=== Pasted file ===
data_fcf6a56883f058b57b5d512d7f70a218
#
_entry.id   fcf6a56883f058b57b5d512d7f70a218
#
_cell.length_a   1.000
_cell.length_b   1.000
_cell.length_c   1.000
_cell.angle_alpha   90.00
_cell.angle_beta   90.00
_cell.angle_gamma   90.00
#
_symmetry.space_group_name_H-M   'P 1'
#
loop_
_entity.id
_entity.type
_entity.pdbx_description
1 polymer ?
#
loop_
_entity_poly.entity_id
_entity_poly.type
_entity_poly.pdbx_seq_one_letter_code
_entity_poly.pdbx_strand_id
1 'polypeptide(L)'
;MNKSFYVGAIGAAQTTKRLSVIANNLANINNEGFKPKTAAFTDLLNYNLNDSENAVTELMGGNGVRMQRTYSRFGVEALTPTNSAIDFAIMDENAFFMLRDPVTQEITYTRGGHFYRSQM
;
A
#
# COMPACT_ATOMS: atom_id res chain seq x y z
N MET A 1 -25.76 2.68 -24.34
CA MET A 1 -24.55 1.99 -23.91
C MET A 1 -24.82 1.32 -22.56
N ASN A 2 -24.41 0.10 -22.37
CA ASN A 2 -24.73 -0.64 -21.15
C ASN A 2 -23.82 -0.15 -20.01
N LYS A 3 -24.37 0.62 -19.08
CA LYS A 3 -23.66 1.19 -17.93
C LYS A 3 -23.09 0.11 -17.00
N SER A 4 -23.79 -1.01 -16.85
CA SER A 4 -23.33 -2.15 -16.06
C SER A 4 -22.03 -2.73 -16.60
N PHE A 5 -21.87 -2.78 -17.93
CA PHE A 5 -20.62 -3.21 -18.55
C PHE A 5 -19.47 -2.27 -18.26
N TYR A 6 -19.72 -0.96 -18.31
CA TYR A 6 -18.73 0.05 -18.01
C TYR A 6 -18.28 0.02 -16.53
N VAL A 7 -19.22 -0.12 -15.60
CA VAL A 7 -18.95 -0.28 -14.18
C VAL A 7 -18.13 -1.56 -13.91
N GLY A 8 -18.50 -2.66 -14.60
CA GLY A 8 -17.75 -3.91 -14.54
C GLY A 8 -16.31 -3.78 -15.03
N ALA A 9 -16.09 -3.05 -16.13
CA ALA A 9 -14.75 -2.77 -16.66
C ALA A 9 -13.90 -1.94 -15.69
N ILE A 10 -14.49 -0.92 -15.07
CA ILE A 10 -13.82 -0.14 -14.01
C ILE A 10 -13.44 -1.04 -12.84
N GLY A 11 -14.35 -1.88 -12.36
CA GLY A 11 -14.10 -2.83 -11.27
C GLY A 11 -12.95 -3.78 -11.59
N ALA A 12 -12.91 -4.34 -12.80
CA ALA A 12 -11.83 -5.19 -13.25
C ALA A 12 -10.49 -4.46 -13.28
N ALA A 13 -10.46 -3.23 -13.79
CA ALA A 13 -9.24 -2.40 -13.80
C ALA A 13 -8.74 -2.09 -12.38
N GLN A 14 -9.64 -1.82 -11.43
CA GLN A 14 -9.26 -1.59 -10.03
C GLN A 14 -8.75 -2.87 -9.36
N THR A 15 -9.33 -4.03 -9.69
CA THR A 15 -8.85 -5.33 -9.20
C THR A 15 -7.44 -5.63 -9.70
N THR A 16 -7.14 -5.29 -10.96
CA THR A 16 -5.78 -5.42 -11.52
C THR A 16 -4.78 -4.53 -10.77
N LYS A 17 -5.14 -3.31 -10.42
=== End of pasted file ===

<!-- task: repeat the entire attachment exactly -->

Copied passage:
data_fcf6a56883f058b57b5d512d7f70a218
#
_entry.id   fcf6a56883f058b57b5d512d7f70a218
#
_cell.length_a   1.000
_cell.length_b   1.000
_cell.length_c   1.000
_cell.angle_alpha   90.00
_cell.angle_beta   90.00
_cell.angle_gamma   90.00
#
_symmetry.space_group_name_H-M   'P 1'
#
loop_
_entity.id
_entity.type
_entity.pdbx_description
1 polymer ?
#
loop_
_entity_poly.entity_id
_entity_poly.type
_entity_poly.pdbx_seq_one_letter_code
_entity_poly.pdbx_strand_id
1 'polypeptide(L)'
;MNKSFYVGAIGAAQTTKRLSVIANNLANINNEGFKPKTAAFTDLLNYNLNDSENAVTELMGGNGVRMQRTYSRFGVEALTPTNSAIDFAIMDENAFFMLRDPVTQEITYTRGGHFYRSQM
;
A
#
# COMPACT_ATOMS: atom_id res chain seq x y z
N MET A 1 -25.76 2.68 -24.34
CA MET A 1 -24.55 1.99 -23.91
C MET A 1 -24.82 1.32 -22.56
N ASN A 2 -24.41 0.10 -22.37
CA ASN A 2 -24.73 -0.64 -21.15
C ASN A 2 -23.82 -0.15 -20.01
N LYS A 3 -24.37 0.62 -19.08
CA LYS A 3 -23.66 1.19 -17.93
C LYS A 3 -23.09 0.11 -17.00
N SER A 4 -23.79 -1.01 -16.85
CA SER A 4 -23.33 -2.15 -16.06
C SER A 4 -22.03 -2.73 -16.60
N PHE A 5 -21.87 -2.78 -17.93
CA PHE A 5 -20.62 -3.21 -18.55
C PHE A 5 -19.47 -2.27 -18.26
N TYR A 6 -19.72 -0.96 -18.31
CA TYR A 6 -18.73 0.05 -18.01
C TYR A 6 -18.28 0.02 -16.53
N VAL A 7 -19.22 -0.12 -15.60
CA VAL A 7 -18.95 -0.28 -14.18
C VAL A 7 -18.13 -1.56 -13.91
N GLY A 8 -18.50 -2.66 -14.60
CA GLY A 8 -17.75 -3.91 -14.54
C GLY A 8 -16.31 -3.78 -15.03
N ALA A 9 -16.09 -3.05 -16.13
CA ALA A 9 -14.75 -2.77 -16.66
C ALA A 9 -13.90 -1.94 -15.69
N ILE A 10 -14.49 -0.92 -15.07
CA ILE A 10 -13.82 -0.14 -14.01
C ILE A 10 -13.44 -1.04 -12.84
N GLY A 11 -14.35 -1.88 -12.36
CA GLY A 11 -14.10 -2.83 -11.27
C GLY A 11 -12.95 -3.78 -11.59
N ALA A 12 -12.91 -4.34 -12.80
CA ALA A 12 -11.83 -5.19 -13.25
C ALA A 12 -10.49 -4.46 -13.28
N ALA A 13 -10.46 -3.23 -13.79
CA ALA A 13 -9.24 -2.40 -13.80
C ALA A 13 -8.74 -2.09 -12.38
N GLN A 14 -9.64 -1.82 -11.43
CA GLN A 14 -9.26 -1.59 -10.03
C GLN A 14 -8.75 -2.87 -9.36
N THR A 15 -9.33 -4.03 -9.69
CA THR A 15 -8.85 -5.33 -9.20
C THR A 15 -7.44 -5.63 -9.70
N THR A 16 -7.14 -5.29 -10.96
CA THR A 16 -5.78 -5.42 -11.52
C THR A 16 -4.78 -4.53 -10.77
N LYS A 17 -5.14 -3.31 -10.42